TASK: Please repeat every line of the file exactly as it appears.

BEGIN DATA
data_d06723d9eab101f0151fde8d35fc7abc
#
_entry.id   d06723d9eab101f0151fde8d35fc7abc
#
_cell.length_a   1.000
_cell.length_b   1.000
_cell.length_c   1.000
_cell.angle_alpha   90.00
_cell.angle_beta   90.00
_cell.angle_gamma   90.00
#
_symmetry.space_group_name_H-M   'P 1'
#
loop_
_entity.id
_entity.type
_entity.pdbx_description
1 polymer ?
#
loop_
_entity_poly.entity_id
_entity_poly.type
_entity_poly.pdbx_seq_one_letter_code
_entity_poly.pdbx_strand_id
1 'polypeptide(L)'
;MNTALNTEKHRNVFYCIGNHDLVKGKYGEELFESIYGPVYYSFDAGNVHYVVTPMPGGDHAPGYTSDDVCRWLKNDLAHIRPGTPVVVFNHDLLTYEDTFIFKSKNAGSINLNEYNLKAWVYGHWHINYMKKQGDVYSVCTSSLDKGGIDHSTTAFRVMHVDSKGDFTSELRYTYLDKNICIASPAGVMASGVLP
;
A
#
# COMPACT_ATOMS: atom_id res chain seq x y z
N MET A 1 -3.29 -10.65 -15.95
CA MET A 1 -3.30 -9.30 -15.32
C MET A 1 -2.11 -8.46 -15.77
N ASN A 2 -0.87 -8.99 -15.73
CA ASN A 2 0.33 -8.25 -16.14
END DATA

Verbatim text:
data_d06723d9eab101f0151fde8d35fc7abc
#
_entry.id   d06723d9eab101f0151fde8d35fc7abc
#
_cell.length_a   1.000
_cell.length_b   1.000
_cell.length_c   1.000
_cell.angle_alpha   90.00
_cell.angle_beta   90.00
_cell.angle_gamma   90.00
#
_symmetry.space_group_name_H-M   'P 1'
#
loop_
_entity.id
_entity.type
_entity.pdbx_description
1 polymer ?
#
loop_
_entity_poly.entity_id
_entity_poly.type
_entity_poly.pdbx_seq_one_letter_code
_entity_poly.pdbx_strand_id
1 'polypeptide(L)'
;MNTALNTEKHRNVFYCIGNHDLVKGKYGEELFESIYGPVYYSFDAGNVHYVVTPMPGGDHAPGYTSDDVCRWLKNDLAHIRPGTPVVVFNHDLLTYEDTFIFKSKNAGSINLNEYNLKAWVYGHWHINYMKKQGDVYSVCTSSLDKGGIDHSTTAFRVMHVDSKGDFTSELRYTYLDKNICIASPAGVMASGVLP
;
A
#
# COMPACT_ATOMS: atom_id res chain seq x y z
N MET A 1 -3.29 -10.65 -15.95
CA MET A 1 -3.30 -9.30 -15.32
C MET A 1 -2.11 -8.46 -15.77
N ASN A 2 -0.87 -8.99 -15.73
CA ASN A 2 0.33 -8.25 -16.14